Dave Pullano | Producer, Writer,
In our continuing series of interviews with key TV
industry professionals, we're thrilled to have Dave
Pullano sit down with us and share his first hand
experience and perspective. Dave is an Executive
Producer, Writer, and Director, working in both
feature films and reality-based programming. He was
a Senior Producer for 5 years on the hit syndicated
series, "Blind Date", and most recently penned with
writing partner the feature film "Porky's" for the
Weinstein Company. He's produced pilots for ABC, and
overseen production at various cable networks,
TVWV: Thanks for taking some time
out to sit down with us, Dave. Let's roll back the
clock... You have a sketch background, as well as
writing for the National Lampoon, but what was your
first job in the film and TV industry?
Pullano: My first industry job was as the
receptionist for Miramax Films. I was just happy to
get my foot in the door and the relationships I made
during that time are still paying off today. My
first real writing job was for an MTV animated
sketch show called "Head Trip." It was at the peak
of the "boy band" frenzy - - 'N Sync and Backstreet
Boys ruled the airwaves and I was like, what the
hell happened to MTV?! Great experience, though.
TVWV: When you first started writing, were you
always focused on story and spec scripts, or were
you formulating concepts and "ideas" for shows as
Pullano: A little of both. It's really hard to sell
anything without some sort of track record. I'm
finally at a place where I can pitch movie projects
because the buyers know I'm capable of writing a
TVWV: What do you think are the most important
elements in a good project for television? As a
producer, what do you look for, and what do you try
Pullano: Character, character and character. Did I
mention character? In television, I'm not a big fan
of "high concept." Look at Cheers, Friends, or
Seinfeld - - just great characters who you want to
watch every week sitting around in bars, coffee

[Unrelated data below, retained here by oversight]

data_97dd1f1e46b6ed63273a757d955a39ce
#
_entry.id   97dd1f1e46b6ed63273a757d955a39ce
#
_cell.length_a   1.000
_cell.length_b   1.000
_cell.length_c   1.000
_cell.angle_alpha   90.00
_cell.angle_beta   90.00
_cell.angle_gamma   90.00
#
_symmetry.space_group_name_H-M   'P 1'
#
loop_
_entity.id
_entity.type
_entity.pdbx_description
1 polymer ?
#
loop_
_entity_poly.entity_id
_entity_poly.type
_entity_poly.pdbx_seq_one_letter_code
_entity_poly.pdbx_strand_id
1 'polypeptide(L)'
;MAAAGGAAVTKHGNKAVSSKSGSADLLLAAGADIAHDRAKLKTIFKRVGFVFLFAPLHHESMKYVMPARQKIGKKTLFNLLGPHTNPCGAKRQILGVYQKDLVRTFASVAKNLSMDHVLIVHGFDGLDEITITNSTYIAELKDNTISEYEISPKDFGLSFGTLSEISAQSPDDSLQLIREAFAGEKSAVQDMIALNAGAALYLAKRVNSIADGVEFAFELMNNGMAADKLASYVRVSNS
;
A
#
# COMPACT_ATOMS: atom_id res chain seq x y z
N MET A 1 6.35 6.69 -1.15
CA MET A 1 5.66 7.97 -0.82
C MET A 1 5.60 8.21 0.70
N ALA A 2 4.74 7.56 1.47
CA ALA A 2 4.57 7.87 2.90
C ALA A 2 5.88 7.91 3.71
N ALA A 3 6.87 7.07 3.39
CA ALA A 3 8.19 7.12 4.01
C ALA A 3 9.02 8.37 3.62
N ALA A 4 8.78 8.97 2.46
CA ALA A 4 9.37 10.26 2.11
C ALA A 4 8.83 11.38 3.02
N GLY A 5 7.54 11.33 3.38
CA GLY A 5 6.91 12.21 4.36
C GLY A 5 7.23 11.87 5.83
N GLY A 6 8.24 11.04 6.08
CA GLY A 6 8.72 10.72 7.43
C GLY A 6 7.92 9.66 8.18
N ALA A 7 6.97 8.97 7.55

shops and apartments. On the unscripted front, the
same thing. On "American Chopper," I could care less
about how Harley's are built, I just like watching
Paulie and sons every week
TVWV: Let's talk about "Blind Date"... what's
involved in a daily syndicated series? It must have
been a madhouse producing enough content to air. Can
you describe the dynamics of how a show like that is
Pullano: Syndicated TV is like a widget factory...
you need to constantly feed the beast. Luckily, we
had a very funny writing staff of 10 to help pull it
off. And then there's casting, which can be a bitch
- we needed about 700 daters each season. Then, the
field crews were shooting almost every day and
night. And of course, you're screwed without a good
post department. They'll make or break ya. Bottom
line, you need a very large and talented crew.
TVWV: When you're editing coverage of real people,
what's the approach? What are you hoping to get out
of the content?
Pullano: Staying true to character. Any given
episode could be edited a thousand different ways.
In "Blind Date" for instance, you watched what
people said about each other after the date and
worked backward to support their statements. You
also want your content to follow basic story
structure when possible - The classic "man overcomes
obstacles to reach goal."
TVWV: You've also had some success optioning your
own tv show concepts to larger companies in
television. When you're the one doing the pitching,
what's your typical approach in a verbal pitch? In
contrast, what's your written pitch like?
Pullano: I really feel if you can't pitch the